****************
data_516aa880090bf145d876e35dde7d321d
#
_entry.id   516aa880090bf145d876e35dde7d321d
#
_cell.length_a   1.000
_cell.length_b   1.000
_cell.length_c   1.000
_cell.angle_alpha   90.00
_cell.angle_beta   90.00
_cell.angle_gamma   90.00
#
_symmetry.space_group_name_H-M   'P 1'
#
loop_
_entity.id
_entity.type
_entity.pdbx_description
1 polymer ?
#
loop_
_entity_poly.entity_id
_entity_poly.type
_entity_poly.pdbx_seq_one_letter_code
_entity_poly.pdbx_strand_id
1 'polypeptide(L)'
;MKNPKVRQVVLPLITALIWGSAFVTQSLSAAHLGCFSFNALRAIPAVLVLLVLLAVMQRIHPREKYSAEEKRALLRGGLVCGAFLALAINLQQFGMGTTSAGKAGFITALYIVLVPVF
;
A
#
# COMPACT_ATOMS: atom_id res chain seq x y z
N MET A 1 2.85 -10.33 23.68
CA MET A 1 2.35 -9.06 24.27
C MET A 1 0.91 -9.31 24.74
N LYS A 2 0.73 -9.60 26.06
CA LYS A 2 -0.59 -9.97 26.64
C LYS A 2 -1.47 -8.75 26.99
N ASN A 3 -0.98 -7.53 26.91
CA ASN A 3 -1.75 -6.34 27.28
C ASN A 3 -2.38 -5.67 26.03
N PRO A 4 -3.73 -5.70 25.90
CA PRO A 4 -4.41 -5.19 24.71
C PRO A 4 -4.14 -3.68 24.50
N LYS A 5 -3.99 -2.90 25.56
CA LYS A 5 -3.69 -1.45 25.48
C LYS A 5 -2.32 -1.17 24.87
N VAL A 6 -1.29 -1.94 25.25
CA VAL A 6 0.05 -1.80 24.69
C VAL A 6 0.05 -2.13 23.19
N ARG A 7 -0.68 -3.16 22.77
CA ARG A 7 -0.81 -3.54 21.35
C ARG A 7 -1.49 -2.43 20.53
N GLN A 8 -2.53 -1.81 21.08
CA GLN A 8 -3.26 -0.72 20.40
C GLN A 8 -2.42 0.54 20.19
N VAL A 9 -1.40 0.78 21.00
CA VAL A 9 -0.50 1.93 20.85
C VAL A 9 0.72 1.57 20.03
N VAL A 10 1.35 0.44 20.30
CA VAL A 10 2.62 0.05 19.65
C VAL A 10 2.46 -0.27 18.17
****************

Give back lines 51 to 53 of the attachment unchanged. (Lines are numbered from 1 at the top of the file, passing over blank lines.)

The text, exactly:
C ARG A 7 -1.49 -2.43 20.53
N GLN A 8 -2.53 -1.81 21.08
CA GLN A 8 -3.26 -0.72 20.40